For months the City of Loveland has been collecting input about capital expansion fees (CEFs), otherwise known as impact fees. Since 1984, the City has collected over $107 million from developers through this funding mechanism.
The revenues have been used to build or expand a variety of public facilities, including law enforcement facilities and equipment, fire stations, streets, parks, recreation facilities, cultural services facilities, the library expansion and other highly visible projects. Currently the CEF program is generating less money because development has slowed and the City is having difficulty raising the operations and maintenance funding to match the infrastructure dollars brought in by the CEFs.
The City convened two very different groups to discuss CEFs at City Council’s request. Unsurprisingly, the perspective of members of the City’s various boards and commissions is quite different from the opinions expressed by representatives from the development community and no consensus was reached.
Builders and developers have seen their livelihood come to a halt. Their message to City staff was that reduced levels of service could lead to lower CEFs, which would encourage more development. However, those in the opposing camp argued that the fees should not be reduced at all. A variety of ideas were proposed, from real estate transfer fees to additional taxes in the form of property taxes or user fees, which the developers strongly opposed.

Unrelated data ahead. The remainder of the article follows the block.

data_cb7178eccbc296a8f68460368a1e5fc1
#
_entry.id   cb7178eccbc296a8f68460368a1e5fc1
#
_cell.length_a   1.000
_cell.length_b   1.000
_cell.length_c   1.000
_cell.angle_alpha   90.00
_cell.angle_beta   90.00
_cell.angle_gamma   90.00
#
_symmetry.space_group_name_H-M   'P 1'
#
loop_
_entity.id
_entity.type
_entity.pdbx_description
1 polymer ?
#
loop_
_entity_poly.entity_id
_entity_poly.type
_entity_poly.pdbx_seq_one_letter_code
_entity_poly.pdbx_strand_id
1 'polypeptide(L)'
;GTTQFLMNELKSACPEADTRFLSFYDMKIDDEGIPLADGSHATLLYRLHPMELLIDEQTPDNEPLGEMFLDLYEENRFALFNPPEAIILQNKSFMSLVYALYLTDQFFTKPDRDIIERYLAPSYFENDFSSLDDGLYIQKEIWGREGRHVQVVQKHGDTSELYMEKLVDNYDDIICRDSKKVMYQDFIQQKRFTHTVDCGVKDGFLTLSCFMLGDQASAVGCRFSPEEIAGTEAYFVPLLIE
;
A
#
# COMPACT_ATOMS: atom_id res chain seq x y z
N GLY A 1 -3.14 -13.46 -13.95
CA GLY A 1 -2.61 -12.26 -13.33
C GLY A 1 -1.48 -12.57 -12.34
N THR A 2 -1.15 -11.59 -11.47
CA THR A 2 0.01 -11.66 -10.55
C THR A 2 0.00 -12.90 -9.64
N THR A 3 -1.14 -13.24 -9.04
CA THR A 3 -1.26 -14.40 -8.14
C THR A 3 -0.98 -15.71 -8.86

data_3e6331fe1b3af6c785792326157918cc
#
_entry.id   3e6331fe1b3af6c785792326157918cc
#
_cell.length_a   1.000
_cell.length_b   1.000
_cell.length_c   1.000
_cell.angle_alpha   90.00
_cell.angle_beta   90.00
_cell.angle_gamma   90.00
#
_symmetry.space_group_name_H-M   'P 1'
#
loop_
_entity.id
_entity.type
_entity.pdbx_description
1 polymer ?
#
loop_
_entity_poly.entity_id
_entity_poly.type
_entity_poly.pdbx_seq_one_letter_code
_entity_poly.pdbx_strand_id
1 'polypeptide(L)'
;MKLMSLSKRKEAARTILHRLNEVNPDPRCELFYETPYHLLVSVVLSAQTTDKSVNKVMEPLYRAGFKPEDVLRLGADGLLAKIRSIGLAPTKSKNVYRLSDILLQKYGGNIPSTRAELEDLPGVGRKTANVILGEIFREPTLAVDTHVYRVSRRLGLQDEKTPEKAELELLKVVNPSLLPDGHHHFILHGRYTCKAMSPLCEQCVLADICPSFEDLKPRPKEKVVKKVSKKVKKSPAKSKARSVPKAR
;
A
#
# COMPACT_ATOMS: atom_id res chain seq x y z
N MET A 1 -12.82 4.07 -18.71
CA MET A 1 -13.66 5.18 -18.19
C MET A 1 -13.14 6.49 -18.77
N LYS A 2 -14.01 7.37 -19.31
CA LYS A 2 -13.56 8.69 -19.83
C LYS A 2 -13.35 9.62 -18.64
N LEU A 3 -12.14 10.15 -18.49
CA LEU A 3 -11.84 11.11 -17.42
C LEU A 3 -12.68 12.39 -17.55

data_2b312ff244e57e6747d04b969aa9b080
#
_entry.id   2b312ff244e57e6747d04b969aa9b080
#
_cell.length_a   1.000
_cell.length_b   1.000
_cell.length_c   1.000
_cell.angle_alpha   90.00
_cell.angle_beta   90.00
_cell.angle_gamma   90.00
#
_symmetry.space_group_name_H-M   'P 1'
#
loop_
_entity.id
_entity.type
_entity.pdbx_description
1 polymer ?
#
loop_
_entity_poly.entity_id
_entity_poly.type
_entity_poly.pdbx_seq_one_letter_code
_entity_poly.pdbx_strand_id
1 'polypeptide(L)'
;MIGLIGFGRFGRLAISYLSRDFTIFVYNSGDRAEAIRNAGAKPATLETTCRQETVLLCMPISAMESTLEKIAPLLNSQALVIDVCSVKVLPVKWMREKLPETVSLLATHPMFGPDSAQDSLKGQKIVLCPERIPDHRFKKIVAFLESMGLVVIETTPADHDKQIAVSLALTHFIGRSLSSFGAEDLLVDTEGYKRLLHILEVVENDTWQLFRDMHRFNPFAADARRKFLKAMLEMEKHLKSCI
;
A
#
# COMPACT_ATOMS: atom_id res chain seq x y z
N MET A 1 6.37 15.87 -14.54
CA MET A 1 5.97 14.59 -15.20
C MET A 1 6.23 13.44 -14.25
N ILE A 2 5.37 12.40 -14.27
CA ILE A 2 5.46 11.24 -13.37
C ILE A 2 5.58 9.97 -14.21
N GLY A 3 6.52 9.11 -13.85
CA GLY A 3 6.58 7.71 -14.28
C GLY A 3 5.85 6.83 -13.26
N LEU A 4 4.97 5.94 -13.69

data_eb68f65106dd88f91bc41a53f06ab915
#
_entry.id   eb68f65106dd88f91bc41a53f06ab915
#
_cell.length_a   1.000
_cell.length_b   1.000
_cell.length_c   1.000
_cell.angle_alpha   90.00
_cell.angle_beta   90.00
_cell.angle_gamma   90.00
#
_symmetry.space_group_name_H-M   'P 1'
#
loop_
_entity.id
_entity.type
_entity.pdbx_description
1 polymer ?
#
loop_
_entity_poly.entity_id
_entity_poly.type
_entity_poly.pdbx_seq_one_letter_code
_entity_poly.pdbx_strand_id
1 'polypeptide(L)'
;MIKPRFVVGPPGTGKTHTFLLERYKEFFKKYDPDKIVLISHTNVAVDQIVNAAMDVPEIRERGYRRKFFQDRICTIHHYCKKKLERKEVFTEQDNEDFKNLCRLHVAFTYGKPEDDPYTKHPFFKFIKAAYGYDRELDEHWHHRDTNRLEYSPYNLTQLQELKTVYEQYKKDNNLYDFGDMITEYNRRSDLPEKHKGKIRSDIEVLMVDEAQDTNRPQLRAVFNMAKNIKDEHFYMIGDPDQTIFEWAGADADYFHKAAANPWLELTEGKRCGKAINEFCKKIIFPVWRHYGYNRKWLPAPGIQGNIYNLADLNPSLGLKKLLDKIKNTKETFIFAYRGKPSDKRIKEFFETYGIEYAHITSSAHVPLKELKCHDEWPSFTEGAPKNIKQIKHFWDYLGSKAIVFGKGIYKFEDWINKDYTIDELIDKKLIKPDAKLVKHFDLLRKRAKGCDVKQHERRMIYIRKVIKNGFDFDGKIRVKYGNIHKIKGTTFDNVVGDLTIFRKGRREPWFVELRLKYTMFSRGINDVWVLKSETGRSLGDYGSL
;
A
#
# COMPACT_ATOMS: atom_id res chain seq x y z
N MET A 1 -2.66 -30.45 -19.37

Mayor Cecil Gutierrez stated that voters would be angry if they are asked to allow the City to continue to keep revenues above TABOR limits (which is known as de-Brucing and is a common practice all over Colorado) if the development community is allowed to pay lower CEFs. That argument does not really hold water but could reveal the arguments he will use to oppose any easing of the financial burden on developers. The Mayor and several of his colleagues (Kent Solt and Joan Shaffer) also argued that reducing CEFs or not implementing the 8.62 percent cost of living increase to the fees is tantamount offering incentives, which they did not support. After a lengthy discussion, it was clear the Council was deeply divided on the issue. Staff was directed to continue gathering data, as the issue will come up again in the 2012 budget process.